Jump to content
Maestronet Forums

What's on your bench?


Craig Tucker

Recommended Posts

That machine of yours is surely a strange looking thing. Reminds me of old machine tools from the 1700s where wood was a major component. I don't quite understabd what is it for. Is it supposed to make patterns only ? And then the pattern will be used on a pantograph ? Why not use the machine to directly carve the plates ??

I am not sure which machine you mean. There are two. The first picture is my original pantograph with a larger (incompleted) one behind it. I used the small one for roughing violin/viola plates. The drawback was that I did not have a way to make exactly the patterns I wanted.

The second machine with the screws is driven by a computer program. It will cut exactly where the router is told to go. CNC means "computer numerical control." It will be SLOW. The pantograph is convenient and fast as it is opperated only by hand. It will be worth my time and money to simply make a new one for actual roughing of plates.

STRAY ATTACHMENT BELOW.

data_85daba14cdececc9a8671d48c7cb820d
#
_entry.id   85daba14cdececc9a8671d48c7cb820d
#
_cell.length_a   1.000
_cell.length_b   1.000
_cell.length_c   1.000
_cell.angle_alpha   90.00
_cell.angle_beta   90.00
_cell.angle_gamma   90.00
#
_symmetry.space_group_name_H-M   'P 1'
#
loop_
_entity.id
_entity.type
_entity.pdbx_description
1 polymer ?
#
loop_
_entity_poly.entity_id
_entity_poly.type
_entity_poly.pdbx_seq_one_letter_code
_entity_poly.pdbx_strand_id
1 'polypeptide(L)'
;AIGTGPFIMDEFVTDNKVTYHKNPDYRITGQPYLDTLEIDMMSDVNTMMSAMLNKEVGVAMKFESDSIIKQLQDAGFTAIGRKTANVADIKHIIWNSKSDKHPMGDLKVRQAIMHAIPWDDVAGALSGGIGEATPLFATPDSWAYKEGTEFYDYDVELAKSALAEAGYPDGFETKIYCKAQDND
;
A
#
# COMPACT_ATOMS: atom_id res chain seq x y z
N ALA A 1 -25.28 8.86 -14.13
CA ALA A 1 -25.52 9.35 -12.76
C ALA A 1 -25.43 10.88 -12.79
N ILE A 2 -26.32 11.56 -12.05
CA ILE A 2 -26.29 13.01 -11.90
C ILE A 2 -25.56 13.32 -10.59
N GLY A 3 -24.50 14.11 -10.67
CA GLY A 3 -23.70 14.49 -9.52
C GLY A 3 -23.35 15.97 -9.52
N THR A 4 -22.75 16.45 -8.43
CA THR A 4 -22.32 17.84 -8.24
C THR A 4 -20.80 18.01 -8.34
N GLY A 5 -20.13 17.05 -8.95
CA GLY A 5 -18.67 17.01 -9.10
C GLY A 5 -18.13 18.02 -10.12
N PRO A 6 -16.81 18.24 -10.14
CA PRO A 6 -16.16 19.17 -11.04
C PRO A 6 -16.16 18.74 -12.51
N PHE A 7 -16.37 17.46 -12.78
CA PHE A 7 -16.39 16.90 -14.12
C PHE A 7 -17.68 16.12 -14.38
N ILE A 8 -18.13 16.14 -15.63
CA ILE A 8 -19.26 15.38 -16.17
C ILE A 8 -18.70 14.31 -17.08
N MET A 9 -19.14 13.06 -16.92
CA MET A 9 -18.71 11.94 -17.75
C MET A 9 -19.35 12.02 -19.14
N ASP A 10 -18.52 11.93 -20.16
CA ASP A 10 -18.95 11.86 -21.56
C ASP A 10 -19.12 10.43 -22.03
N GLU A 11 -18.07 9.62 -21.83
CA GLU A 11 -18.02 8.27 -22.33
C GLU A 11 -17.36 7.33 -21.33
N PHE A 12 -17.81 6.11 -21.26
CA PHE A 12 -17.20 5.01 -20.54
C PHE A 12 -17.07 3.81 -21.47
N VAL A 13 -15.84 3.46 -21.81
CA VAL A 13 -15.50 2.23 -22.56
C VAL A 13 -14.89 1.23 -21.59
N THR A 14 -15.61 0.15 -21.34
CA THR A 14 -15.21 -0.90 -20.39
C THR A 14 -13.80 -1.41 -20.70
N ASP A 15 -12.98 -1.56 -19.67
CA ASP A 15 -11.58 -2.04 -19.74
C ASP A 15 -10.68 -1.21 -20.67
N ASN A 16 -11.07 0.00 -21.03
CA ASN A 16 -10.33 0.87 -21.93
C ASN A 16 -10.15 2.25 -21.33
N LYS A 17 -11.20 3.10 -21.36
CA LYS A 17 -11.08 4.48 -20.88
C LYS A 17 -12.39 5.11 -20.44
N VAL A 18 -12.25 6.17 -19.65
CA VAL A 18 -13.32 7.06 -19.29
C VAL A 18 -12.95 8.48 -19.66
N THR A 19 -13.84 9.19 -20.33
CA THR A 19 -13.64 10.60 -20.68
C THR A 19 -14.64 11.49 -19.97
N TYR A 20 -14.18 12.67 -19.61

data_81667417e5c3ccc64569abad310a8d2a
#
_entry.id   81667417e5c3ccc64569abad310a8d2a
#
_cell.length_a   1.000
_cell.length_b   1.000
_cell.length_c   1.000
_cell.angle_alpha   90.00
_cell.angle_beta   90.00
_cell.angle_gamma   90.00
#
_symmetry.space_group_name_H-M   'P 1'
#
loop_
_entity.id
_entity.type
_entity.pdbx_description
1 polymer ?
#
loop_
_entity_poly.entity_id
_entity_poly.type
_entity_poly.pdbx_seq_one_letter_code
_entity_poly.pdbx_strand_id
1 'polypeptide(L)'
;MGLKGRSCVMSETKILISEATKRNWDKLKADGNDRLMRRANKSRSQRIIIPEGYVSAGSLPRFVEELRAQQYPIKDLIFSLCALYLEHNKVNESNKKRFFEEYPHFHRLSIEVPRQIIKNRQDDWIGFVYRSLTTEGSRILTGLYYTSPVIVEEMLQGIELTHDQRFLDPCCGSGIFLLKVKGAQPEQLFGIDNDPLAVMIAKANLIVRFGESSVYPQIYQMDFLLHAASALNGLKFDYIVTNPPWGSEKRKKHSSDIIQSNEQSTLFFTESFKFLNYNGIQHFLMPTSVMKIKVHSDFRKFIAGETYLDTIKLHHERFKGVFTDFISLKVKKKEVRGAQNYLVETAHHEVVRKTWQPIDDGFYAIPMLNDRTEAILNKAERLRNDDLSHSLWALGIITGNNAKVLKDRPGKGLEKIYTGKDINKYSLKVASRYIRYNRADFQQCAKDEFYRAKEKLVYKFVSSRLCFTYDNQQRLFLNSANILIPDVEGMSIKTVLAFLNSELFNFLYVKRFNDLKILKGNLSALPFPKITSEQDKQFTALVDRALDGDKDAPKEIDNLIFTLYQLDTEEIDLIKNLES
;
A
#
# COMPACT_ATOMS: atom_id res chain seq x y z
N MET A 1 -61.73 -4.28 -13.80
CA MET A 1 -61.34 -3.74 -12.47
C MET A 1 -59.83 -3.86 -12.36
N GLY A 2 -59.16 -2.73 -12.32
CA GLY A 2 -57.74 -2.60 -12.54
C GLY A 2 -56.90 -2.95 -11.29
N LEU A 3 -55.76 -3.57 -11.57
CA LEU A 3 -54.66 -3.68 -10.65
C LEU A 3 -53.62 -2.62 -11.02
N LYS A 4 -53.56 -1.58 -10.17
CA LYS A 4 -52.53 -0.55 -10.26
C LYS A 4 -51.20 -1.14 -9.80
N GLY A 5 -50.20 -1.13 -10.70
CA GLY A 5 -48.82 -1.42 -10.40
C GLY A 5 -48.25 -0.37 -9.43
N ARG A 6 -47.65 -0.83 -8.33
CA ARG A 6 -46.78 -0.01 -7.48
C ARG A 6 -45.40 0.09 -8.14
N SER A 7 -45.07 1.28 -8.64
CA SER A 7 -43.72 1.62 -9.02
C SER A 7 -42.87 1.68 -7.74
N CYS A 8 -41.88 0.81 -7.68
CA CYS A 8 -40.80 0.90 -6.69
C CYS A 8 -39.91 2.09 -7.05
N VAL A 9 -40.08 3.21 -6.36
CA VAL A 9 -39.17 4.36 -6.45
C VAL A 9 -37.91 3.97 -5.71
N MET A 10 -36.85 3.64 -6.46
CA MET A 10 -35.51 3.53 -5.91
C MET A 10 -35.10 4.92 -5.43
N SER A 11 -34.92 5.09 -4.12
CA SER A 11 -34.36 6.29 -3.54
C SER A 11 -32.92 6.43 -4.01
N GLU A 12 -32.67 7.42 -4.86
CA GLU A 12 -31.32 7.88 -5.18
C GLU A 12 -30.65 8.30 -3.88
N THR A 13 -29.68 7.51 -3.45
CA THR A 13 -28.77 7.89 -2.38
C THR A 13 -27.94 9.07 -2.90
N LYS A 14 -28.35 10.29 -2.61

Wood was convenient only because I had 10-year old lumber and I can't weld steel. It is rigid and stable. That is the only reason to use it. Convenience.

post-6797-0-72850200-1306183854_thumb.jpg post-6797-0-35463100-1306183875_thumb.jpg

Link to comment
Share on other sites

I am not sure which machine you mean. There are two. The first picture is my original pantograph with a larger (incompleted) one behind it. I used the small one for roughing plates. The drawback was that I did not have a way to make exactly the patterns I wanted.

The second machine with the screws is driven by a computer program. It will cut exactly where the router is told to go. CNC means "computer numerical control." It will be SLOW. The pantograph is convenient and fast as it is opperated only by hand. It will be worth my time and money to simply make a new one for actual roughing of plates.

Wood was convenient only because I had 10-year old lumber and I can't weld steel. It is rigid and stable. That is the only reason to use it. Convenience.

post-6797-0-72850200-1306183854_thumb.jpg post-6797-0-35463100-1306183875_thumb.jpg

I don't understand why you split the making in two. OK, I know nothing about making violins. Are you seeling a single kind of violin so fast you need also a pantograph ? Can't the machine with motors do the job ?